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Police and Crime Commissioner Elections and the Youth Vote

Zeena Mistry
November 13, 2019

Despite all the General Election madness, our regular contributor Zeena Mistry wants to focus on a different type of election that the youth should also be engaged in.

In the past few years we have had so many elections; general elections, a referendum, local elections and European Parliament Elections. But we aren't done yet! Yes, we have the General Election on Thursday 12th December 2019, the result of which will quite possibly be the most crucial post-Brexit Referendum. But this article is not going to talk to you about that. Instead, I want to explain to you why, as a citizen and young person, participating in the Police and Crime Commissioner Elections on Thursday 7th May 2020 is
an absolute must.

To give you a brief overview; the idea of Police and Crime Commissioners (PCCs) came from the Conservative Party. This policy idea has been implemented as a way to boost local democracy by enabling local people to influence how their local police force is run (BBC, 2012). The first set of PCC elections were held in 2012 after it became part of the Conservative Party Policy in 2010.

The role of the PCC is vital, considering as the PCC in your local area is the people's champion, representing for communities, by holding the Chief Constable and the police force to account. Crime is one of those issues whereby a good relationship needs to be established in communities with the PCC so the PCC knows where resources should be directed and ensure local people are getting value for money – by making the streets safer. By exercising your right to vote, you will highlight your concerns and priorities – which in return will underline to the newly elected PCC what their prioritises shall be.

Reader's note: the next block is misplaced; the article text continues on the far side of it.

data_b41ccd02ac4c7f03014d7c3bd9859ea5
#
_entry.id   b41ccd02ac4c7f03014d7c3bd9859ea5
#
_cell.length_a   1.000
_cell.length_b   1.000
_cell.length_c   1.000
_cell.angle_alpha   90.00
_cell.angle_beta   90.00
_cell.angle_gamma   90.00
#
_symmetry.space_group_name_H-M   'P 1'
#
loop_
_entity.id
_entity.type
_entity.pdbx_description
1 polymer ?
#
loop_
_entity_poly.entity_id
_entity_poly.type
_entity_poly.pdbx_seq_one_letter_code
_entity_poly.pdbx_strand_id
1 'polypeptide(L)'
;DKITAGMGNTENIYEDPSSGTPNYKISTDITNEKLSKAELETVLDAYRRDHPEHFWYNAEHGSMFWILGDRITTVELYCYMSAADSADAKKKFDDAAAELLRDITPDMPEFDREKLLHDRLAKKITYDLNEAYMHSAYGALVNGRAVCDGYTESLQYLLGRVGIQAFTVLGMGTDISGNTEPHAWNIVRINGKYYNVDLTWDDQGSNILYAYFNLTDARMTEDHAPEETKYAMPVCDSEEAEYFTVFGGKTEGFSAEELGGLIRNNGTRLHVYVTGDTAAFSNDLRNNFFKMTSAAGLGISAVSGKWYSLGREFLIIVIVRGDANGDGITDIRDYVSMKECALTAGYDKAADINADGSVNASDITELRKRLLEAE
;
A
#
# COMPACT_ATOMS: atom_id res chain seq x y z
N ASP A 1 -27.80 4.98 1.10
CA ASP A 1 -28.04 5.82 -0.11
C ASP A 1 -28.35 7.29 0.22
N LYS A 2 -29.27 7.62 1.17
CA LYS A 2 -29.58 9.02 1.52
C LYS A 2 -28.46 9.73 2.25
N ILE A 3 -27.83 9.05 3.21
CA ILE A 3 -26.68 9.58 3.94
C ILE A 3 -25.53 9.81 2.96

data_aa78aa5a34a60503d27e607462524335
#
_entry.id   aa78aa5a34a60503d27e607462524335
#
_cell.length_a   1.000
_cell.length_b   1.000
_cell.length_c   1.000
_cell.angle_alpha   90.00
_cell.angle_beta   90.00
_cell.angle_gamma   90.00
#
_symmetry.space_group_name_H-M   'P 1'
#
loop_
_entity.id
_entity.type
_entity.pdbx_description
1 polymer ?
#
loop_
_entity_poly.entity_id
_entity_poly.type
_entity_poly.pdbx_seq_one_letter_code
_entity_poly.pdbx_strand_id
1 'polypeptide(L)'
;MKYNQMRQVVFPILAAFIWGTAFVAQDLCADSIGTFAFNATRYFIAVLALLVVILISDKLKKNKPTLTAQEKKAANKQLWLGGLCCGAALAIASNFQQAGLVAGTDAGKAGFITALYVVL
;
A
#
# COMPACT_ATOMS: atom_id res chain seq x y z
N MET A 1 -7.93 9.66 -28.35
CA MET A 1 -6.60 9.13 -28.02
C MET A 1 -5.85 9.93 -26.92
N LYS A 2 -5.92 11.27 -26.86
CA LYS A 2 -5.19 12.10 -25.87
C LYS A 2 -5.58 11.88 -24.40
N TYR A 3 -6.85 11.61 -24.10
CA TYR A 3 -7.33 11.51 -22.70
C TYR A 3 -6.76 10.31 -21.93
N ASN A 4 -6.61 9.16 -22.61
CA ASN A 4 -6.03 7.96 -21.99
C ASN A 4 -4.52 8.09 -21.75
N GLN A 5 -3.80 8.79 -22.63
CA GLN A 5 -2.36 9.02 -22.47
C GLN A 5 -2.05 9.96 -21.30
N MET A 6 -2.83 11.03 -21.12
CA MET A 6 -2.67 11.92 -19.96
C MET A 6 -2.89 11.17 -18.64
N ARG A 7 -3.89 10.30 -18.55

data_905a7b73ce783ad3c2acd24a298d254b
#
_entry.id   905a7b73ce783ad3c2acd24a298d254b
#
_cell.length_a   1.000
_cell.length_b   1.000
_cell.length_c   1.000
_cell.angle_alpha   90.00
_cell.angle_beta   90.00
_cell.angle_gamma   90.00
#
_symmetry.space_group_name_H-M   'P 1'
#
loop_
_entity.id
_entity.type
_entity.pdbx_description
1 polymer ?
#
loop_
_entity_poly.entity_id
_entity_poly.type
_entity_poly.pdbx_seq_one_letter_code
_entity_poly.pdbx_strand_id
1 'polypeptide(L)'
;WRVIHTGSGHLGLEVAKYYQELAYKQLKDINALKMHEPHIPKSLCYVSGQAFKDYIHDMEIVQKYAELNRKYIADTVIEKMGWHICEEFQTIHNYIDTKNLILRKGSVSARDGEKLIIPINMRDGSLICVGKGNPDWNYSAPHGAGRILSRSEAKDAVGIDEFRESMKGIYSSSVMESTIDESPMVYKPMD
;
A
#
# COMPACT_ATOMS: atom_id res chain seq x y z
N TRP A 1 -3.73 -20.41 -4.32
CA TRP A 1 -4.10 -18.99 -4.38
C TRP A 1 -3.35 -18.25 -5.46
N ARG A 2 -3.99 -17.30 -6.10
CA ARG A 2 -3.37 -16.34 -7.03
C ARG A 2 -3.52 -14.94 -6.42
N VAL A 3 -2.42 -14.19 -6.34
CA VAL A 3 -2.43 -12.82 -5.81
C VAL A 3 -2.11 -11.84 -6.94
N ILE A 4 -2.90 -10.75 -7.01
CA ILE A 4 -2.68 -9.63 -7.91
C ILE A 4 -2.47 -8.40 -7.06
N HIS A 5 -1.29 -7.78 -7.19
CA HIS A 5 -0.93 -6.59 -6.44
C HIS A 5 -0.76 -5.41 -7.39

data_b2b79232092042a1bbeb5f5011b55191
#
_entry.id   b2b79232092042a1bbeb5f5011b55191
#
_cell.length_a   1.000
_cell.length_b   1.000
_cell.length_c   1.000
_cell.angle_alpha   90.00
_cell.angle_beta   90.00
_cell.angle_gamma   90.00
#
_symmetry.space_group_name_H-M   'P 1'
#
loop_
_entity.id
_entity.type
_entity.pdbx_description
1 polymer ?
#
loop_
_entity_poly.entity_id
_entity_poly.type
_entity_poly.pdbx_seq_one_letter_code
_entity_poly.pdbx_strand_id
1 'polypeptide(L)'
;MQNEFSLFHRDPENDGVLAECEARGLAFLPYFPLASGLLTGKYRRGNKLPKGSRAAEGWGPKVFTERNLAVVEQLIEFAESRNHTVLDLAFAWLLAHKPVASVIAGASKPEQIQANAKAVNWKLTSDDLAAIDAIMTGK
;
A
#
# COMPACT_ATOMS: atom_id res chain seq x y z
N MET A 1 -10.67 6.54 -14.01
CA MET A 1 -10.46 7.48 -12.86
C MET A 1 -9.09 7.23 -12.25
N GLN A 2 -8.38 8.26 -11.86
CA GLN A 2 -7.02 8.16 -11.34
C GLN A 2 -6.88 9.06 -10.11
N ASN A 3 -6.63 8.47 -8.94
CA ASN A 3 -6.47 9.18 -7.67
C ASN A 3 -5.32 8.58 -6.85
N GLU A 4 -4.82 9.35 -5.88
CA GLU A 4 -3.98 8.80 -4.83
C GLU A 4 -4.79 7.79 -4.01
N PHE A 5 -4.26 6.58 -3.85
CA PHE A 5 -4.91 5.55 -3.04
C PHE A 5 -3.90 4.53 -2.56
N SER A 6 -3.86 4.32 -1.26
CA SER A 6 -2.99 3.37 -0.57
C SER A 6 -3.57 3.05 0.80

So why should you participate in the Police and Crime Commissioner elections next year?

Too often in politics, we see the views of young people being reduced to mere sounds but no action due to a lack of participation in our democracy. There are various ways you can participate, and to list a few you could join your PCC candidate on the doorstep, delivering leaflets throughout the campaign and vote in the election on Thursday 7th May 2020.

Most PCCs are over the age of 40, which means they aren't as clued up as we are, about the issues that affect us. By getting in contact with your local candidates, before the election, voting on Thursday 7th May 2020 – or by postal vote if you won't be home – and keeping in contact with your PCC, you truly can influence their priorities. I am fortunate enough to be working with Rupert Matthews on his campaign in Leicestershire and Rutland (an absolutely fantastic candidate). He is encouraging young people to get involved in the election next year because he wants to know the concerns young people have with crime and how it affects our lives. And with the Conservative Party pledging to put 20,000 extra police officers on your streets in this General Election, your PCC will be devising the strategy of tackling crime and getting to decide where those additional police officers go.

Zeena is a regular contributor to Comment Central as well as being a Tory Activist.
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